OUR WORDS, OUR VOICES
Writings by Literacy Plus Learners
Never Give Up
By: Lanette Pruitt
I went to school in Mississippi. When I was in kindergarten, I knew my ABCs and numbers. I remember the book, Fun with Dick and Jane. My teacher, Ms. Benji, helped me to understand reading and writing. I do not remember having trouble in kindergarten.
By the fourth and ﬁfth grades, things were a lot harder. I was in a really big class.I remember the teacher would explain things to me over and over. I just could not get it. I felt so embarrassed. I was so lost that I didn’t know how to ask for help. Other kids would laugh because I didn’t know how to do math or read well. The teacher tried to stop them from making fun of me, but they kept doing it.
The classes were too advanced for me. I failed the third, fourth and sixth grades. My twin sister, Annette, stayed back with me. Annette did not have to stay back, but she wanted to help me. Annette tried. She would explain things over and over, but slow me—I couldn’t get anything.
There was no one else at home who could help me. My older sister and brothers were busy. My mother could not help me with schoolwork. She had been the oldest of 12 kids. My mother dropped out of school, in the third grade, to help with her younger sisters and brothers.
They put me in a special class where kids could learn at their own pace. The kids worked in small groups. The teacher came around to see if I understood the work. She was very patient. I was able to learn better in that class. I liked reading and writing even though I did not understand all of it. When that teacher asked me to read out loud, I was afraid other kids would laugh, but they didn’t. I wasn’t embarrassed in that class.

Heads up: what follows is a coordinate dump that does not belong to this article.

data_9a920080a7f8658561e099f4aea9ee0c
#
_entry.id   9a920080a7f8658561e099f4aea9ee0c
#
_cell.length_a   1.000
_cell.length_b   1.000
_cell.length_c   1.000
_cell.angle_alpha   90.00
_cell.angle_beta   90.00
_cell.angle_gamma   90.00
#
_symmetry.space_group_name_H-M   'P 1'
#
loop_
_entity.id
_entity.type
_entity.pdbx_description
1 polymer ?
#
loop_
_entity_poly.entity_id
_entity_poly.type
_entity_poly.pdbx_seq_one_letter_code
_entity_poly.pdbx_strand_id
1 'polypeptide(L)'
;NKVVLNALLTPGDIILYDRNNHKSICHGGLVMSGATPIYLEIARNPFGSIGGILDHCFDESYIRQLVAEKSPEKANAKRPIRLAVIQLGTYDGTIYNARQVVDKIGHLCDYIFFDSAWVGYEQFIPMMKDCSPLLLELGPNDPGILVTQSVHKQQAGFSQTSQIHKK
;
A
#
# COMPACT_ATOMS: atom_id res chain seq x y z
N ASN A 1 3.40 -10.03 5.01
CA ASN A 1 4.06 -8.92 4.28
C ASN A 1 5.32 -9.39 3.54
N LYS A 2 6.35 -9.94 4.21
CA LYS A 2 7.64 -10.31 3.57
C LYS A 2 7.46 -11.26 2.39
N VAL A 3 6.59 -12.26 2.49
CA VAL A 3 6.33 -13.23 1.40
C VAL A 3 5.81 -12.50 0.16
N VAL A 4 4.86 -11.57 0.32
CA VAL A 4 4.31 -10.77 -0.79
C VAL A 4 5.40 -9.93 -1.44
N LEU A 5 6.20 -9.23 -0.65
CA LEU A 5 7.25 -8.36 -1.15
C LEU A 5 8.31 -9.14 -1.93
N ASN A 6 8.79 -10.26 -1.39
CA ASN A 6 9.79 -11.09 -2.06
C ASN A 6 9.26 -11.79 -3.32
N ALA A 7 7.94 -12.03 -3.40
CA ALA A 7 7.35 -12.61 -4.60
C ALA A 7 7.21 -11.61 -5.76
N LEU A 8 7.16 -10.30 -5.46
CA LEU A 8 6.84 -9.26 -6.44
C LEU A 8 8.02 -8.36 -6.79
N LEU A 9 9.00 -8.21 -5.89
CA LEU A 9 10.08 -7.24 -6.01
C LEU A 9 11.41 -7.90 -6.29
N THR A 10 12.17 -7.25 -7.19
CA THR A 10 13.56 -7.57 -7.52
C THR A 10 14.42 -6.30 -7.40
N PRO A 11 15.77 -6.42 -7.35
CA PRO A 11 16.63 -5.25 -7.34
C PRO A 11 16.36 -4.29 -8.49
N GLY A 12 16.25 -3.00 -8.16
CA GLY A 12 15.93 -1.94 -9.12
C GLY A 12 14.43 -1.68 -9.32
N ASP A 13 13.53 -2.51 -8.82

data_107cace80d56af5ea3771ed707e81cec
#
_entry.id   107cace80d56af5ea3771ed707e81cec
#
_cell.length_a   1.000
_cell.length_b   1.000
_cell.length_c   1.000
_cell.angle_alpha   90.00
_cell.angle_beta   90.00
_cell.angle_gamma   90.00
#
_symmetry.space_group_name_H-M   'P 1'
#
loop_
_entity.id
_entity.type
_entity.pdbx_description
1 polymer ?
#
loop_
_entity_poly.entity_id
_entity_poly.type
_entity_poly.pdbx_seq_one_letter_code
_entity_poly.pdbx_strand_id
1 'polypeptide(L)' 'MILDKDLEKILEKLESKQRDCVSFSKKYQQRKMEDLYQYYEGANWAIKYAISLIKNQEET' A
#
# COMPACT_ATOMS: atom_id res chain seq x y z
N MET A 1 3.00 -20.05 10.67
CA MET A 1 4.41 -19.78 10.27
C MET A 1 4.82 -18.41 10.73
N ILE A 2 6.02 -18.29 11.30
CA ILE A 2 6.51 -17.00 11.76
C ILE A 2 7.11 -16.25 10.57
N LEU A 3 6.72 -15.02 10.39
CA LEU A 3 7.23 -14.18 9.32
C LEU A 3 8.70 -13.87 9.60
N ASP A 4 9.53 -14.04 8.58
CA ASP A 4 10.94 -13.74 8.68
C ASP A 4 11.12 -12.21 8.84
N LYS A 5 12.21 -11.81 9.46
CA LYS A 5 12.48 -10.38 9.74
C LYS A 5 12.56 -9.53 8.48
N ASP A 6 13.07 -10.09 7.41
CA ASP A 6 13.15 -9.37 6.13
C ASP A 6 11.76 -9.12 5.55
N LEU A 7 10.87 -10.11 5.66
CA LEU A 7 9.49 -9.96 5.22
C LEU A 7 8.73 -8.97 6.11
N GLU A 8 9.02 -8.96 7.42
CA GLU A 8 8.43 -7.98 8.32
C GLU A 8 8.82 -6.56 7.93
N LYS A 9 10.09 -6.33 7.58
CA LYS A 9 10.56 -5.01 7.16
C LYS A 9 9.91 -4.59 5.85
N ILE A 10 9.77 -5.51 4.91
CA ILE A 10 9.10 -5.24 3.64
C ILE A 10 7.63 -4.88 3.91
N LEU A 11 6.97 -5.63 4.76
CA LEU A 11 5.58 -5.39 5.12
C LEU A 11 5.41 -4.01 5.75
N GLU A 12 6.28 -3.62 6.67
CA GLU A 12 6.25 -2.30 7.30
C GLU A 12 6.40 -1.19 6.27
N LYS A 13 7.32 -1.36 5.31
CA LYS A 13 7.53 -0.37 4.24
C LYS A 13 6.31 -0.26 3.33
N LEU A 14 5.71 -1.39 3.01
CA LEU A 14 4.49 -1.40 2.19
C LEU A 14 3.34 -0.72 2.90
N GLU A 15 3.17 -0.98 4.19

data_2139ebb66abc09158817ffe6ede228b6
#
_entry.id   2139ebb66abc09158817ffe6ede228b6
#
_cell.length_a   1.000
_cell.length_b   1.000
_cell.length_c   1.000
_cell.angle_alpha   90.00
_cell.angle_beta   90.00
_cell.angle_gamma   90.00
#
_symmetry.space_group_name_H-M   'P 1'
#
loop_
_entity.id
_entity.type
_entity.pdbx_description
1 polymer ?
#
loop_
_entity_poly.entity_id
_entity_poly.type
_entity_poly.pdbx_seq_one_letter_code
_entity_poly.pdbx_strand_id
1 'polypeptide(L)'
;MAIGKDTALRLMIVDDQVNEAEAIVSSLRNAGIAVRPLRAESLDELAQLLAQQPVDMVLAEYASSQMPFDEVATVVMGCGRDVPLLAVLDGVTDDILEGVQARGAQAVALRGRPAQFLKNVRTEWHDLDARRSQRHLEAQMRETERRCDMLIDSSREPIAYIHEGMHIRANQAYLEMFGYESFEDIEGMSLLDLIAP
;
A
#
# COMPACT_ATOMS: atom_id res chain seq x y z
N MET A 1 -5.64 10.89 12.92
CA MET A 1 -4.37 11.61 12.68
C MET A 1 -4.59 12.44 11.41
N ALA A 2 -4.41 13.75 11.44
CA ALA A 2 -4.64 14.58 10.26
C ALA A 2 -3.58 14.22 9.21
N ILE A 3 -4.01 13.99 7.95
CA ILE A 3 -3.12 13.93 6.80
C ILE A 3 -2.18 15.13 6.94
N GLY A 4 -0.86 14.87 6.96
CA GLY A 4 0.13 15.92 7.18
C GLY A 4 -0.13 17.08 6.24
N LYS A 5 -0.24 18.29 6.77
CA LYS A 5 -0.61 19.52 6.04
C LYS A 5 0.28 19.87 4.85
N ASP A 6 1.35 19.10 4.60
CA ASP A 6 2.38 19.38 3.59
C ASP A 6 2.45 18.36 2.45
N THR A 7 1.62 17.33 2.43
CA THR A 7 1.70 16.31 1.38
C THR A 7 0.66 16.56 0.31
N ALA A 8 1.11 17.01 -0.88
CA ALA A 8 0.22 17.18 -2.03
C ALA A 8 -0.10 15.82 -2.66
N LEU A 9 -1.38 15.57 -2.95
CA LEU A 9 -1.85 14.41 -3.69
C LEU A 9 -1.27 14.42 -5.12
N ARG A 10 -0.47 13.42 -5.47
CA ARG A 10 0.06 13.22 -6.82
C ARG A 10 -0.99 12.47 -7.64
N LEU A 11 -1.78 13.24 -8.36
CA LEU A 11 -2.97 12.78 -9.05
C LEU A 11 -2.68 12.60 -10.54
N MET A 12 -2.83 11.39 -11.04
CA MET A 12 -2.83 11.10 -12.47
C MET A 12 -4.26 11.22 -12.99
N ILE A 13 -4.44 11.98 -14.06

I went to a diﬀerent school in the ninth grade. The classes were very big. We had to change classes three times a day. The school did not have special classes. The books were big and very hard. I could not understand them.
Sometimes teachers called me to the board to do problems. I never knew what to do. The teacher would tell me to try anyway. People in the class laughed at me. They called me names, like “Dumb Bunny.” Annette couldn’t help anymore because she was busy with her own work. The teachers were not helpful. I just wanted to give up.
In the tenth grade the same thing happened. I was supposed to understand very hard books about science, history and math on my own. I couldn’t. I stopped trying to ask for help.
In the tenth grade they gave me a special test to see what level I was on. I was not sure I could do the test. It was hard and confusing, but I did not ask questions. I failed the test. I had to repeat the tenth grade. Repeating the grade didn’t help. I didn’t really learn anything.
When I started the eleventh grade, I knew it was going to be even worse. I knew I was not going to learn anything. I decided school was not for me. I dropped out. I ﬁgured I could get a job.